Some good phenomena in American music were among the collateral damagees, including the budding sub-genre of “Girl Groups.” How might that have evolved if not for the Brit tsunami? For a nice and more recent cover of “Girl from Ipanema,” see a God Street Wine clip on YouTube, shot in Telluride, Co, I think in c. 1993. The lead singer/guitarist more recently abandoned pop life for the higher-paying prospects of an American history dissertator.


  7. Bing,

    I think Douglas Coupland had some sort of definition for “nostalgia that was never experienced” in the side notes of “Generation X”. There was definitely reference to “instant nostalgia” as in “last week was so much cooler than now”


  8. The part of this video which is what I relate to is the sleeveless dresses in the dead of winter. I can’s tell you the number of sleeveless wool dresses I owned in the late 50’s and early 60’s. Seems ridiculous now, but the height of fashion then.


  9. Why in the world is this scene choreographed so that she walks to and sings behind the mike, all the while singing?

    And what’s the deal with Astrud sitting at a table with one coed knitting and another in belted leotard (with hose)? What would Betty Friedan say?

    Oh, why do I try to make sense of it all? Hers is a lovely voice.

    Nor sure those are Wright-designed chairs, but they are cool.

    Jazz musicians tended to be/look older in these movies. The sort of beatnik jazz look (goatees, longer hair, etc.) start appearing about this time.


  10. Mother of ALL: sleeveless is back, big-time, as are short and shorter-sleeved sweaters.

    HistoryMaven wrote: Oh, why do I try to make sense of it all?

    Exactly! Just relax and have fun. Maybe Mother of ALL can confirm whether or not women sat around in their underwear knitting in 1964? (Maybe they were knitting bottoms for themselves? The outdoors in that movie look too wintry to make extended underwear-sitting-around-in look too much like work.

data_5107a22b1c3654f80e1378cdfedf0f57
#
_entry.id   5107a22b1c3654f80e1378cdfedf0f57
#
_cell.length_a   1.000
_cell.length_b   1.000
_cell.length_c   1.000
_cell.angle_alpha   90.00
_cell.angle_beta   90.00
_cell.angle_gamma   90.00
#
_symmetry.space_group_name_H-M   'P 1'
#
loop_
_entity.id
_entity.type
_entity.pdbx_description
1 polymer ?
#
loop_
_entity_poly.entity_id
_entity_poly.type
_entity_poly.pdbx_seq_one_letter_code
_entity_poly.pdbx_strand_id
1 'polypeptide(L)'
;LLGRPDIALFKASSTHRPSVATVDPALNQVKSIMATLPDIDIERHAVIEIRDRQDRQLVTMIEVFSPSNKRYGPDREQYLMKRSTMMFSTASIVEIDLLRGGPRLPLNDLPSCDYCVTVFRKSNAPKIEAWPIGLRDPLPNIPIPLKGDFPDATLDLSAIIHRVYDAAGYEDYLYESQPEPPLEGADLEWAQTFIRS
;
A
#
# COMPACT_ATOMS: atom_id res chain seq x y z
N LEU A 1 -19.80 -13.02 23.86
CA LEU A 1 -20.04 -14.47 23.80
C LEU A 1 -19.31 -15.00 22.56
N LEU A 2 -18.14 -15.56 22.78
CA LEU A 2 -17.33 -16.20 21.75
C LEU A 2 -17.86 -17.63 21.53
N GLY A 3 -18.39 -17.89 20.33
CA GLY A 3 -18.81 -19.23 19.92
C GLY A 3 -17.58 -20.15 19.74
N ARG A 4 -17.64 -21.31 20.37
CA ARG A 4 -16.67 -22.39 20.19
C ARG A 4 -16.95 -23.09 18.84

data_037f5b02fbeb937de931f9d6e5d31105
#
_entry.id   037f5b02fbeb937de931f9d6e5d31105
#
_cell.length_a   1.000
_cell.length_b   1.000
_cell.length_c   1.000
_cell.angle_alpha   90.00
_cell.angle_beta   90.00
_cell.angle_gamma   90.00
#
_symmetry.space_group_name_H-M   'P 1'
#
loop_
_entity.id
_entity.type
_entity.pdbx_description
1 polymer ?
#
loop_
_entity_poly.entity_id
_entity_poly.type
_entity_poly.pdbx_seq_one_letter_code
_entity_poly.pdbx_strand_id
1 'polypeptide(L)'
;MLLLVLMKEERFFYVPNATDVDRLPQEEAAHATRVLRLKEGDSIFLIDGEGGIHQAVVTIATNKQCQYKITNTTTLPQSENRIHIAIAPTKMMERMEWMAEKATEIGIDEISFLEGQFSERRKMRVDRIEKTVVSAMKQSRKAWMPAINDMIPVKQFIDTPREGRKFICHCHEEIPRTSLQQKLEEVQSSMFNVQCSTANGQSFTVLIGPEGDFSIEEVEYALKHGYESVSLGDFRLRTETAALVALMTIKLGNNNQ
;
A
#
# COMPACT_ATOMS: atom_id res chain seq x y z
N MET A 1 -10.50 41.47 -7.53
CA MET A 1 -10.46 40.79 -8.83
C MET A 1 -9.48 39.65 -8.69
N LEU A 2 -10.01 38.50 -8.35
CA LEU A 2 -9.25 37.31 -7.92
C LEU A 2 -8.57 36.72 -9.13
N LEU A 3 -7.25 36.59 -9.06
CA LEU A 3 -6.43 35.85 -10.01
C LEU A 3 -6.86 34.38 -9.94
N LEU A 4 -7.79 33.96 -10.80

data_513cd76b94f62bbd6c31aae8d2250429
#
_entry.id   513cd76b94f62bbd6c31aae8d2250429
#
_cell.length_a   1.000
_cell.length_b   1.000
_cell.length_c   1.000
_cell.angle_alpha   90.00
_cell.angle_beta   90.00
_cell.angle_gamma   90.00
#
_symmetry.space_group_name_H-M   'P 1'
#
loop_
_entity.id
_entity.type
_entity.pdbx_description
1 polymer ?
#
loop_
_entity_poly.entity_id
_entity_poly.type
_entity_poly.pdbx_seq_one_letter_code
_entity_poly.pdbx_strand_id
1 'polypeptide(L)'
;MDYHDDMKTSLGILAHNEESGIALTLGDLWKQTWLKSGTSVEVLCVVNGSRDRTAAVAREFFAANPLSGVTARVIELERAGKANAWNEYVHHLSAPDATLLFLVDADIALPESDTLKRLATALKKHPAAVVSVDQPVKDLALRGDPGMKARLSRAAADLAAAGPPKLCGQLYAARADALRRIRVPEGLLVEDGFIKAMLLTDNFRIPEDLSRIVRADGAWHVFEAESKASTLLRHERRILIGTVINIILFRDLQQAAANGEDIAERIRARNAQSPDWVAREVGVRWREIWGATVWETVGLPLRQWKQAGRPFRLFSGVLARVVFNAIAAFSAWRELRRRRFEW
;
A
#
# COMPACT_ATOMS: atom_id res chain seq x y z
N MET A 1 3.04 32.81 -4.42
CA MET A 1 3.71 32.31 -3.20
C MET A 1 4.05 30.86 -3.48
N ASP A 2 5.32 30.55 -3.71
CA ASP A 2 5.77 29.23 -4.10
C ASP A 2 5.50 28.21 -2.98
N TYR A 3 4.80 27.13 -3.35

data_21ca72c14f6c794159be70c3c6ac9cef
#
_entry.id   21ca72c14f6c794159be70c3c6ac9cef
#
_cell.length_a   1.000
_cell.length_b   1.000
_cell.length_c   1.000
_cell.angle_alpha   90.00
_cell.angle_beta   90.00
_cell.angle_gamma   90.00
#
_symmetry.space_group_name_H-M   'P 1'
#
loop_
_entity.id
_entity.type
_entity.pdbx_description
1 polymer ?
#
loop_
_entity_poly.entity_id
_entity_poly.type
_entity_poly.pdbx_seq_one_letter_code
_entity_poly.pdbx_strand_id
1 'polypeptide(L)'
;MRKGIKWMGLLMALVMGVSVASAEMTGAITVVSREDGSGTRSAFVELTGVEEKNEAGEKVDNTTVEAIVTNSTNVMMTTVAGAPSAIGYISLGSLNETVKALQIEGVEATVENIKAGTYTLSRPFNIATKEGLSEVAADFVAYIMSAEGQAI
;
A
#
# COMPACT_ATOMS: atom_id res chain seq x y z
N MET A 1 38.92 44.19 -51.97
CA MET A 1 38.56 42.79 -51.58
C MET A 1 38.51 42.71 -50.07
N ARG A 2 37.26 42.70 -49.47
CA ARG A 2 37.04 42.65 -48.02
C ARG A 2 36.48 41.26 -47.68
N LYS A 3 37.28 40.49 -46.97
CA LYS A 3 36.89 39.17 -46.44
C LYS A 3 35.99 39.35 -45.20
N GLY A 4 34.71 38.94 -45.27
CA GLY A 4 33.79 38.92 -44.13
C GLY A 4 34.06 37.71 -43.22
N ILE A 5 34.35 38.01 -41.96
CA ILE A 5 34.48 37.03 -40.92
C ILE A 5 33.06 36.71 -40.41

11. I haven’t seen the movie so I can’t quite tell where all these women are supposed to be hanging out en masse, but the way they are enjoying themselves–with a little knitting and a little music and in mild semi-undress–seems in keeping with a longish art history tradition of the way women in harems and other all-female gatherings have been represented. The male viewer is supposed to imagine they all choose to look a bit sexy when relaxing.


  12. What? Knitting in a bathing suit in December doesn’t sound totally awesome to the rest of you? (Especially wearing nylons and shoes too, beauty-pageant style?) I’m wearing a stunning maillot with boots–it’s my typical lounge wear.

    (And, believe it or not, I’ve got the rec room panelling with dead animal heads too–for realz.)


  13. That chandelier looks like Sputnik.

    @ClioBluestocking: there’s a nice book about this version of postwar Modernism caled “Populuxe” (the author’s invented name for it.) Kidney-shaped swimming pools and coffee tables–for a while the coffee tables had holes in them, à la Henry Moore, except you tended to spill your drink through them which seldom happened with big bronze outdoor sculptures. There was a permanently unresolved tension between the lure of jazz-Bohemia (read: Black people) and the safety (read: no Black people) of tract home suburbia; it can be seen, in not very difficult cipher, in shows like “The Adventures of Dobie Gillis.”